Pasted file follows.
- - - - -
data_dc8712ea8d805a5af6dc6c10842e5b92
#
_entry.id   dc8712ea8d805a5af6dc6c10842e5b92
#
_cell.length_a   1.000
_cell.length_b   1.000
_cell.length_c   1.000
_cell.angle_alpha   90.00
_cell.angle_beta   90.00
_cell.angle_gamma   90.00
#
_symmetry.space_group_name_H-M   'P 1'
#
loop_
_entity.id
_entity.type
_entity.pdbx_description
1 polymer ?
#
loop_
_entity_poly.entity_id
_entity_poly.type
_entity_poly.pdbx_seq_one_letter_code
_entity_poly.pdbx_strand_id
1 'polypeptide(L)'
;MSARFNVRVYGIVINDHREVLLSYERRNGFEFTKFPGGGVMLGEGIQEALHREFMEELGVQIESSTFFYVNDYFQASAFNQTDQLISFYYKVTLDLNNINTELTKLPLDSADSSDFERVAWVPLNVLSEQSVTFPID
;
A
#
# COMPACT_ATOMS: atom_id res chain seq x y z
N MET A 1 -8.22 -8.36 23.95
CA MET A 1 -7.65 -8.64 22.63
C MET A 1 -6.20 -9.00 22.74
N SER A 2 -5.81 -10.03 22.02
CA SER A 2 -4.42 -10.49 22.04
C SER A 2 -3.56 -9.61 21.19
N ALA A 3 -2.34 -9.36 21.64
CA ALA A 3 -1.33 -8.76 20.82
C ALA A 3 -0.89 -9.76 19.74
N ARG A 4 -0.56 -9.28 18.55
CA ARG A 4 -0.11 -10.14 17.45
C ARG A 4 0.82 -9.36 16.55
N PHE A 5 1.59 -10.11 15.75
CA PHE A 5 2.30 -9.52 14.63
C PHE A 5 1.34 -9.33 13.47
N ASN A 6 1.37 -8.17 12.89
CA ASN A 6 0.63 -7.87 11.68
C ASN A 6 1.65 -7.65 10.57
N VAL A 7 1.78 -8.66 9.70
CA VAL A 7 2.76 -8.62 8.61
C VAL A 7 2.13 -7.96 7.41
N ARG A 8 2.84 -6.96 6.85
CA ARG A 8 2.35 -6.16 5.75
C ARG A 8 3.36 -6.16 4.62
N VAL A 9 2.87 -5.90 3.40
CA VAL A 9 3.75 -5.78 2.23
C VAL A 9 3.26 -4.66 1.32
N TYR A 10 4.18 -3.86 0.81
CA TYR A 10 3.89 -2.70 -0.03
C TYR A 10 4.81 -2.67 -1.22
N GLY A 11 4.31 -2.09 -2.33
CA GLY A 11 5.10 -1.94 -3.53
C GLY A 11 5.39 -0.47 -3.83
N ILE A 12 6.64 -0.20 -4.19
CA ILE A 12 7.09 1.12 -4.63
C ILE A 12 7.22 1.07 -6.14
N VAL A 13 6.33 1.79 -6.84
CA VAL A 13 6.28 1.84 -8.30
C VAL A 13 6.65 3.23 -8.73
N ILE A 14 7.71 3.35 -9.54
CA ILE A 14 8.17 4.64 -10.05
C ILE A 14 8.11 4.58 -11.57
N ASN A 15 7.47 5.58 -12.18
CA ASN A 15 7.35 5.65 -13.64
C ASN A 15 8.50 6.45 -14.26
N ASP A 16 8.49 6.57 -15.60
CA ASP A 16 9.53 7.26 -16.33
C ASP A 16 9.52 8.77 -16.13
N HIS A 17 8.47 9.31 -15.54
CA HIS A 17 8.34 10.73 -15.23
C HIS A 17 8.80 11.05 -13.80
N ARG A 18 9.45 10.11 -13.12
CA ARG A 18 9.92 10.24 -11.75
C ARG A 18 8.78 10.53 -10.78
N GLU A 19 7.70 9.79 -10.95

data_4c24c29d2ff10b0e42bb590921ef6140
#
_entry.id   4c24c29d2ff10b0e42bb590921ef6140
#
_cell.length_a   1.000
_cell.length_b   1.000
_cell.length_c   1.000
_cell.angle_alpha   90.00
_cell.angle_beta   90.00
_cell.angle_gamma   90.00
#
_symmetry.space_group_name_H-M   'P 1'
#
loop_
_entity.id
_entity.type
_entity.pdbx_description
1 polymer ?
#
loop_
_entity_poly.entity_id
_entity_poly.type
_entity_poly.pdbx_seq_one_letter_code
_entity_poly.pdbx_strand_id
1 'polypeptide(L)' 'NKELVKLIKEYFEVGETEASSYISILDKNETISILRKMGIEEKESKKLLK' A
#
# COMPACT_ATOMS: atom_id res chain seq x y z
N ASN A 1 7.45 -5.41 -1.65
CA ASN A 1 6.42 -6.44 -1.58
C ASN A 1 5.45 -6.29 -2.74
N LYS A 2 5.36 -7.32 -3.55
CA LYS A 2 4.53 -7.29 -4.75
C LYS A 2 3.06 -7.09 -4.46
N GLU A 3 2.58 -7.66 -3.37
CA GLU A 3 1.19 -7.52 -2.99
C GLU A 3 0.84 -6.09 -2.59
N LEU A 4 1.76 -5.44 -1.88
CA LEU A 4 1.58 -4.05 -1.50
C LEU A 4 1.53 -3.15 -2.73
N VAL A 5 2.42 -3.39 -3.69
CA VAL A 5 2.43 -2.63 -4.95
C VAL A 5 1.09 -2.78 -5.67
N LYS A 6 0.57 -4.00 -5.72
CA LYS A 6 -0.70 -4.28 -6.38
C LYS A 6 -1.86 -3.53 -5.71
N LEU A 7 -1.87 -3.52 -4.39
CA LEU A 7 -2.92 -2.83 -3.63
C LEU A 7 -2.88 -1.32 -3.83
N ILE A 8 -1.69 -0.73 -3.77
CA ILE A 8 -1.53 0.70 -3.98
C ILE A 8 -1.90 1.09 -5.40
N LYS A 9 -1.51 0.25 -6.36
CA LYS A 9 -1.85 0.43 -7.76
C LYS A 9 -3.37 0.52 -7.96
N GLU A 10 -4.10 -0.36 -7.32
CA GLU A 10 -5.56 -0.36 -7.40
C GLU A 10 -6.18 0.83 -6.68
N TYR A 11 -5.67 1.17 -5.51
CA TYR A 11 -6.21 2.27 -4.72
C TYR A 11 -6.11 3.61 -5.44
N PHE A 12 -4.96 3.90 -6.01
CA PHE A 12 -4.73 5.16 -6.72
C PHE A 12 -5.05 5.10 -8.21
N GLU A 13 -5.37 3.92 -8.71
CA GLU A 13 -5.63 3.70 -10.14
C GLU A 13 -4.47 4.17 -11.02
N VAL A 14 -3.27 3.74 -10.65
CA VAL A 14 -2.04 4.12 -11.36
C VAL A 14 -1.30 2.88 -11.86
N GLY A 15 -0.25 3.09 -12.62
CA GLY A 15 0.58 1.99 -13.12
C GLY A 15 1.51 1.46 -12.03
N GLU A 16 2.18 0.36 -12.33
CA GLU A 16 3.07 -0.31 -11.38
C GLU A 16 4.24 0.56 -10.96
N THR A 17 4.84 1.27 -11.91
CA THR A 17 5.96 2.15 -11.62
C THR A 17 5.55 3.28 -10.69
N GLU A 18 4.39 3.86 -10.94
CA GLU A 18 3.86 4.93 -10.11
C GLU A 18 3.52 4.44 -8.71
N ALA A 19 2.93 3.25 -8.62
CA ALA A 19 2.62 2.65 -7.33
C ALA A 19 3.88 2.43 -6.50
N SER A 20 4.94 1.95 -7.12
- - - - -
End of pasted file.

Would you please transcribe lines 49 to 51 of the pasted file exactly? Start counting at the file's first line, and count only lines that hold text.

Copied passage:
N VAL A 7 1.78 -8.66 9.70
CA VAL A 7 2.76 -8.62 8.61
C VAL A 7 2.13 -7.96 7.41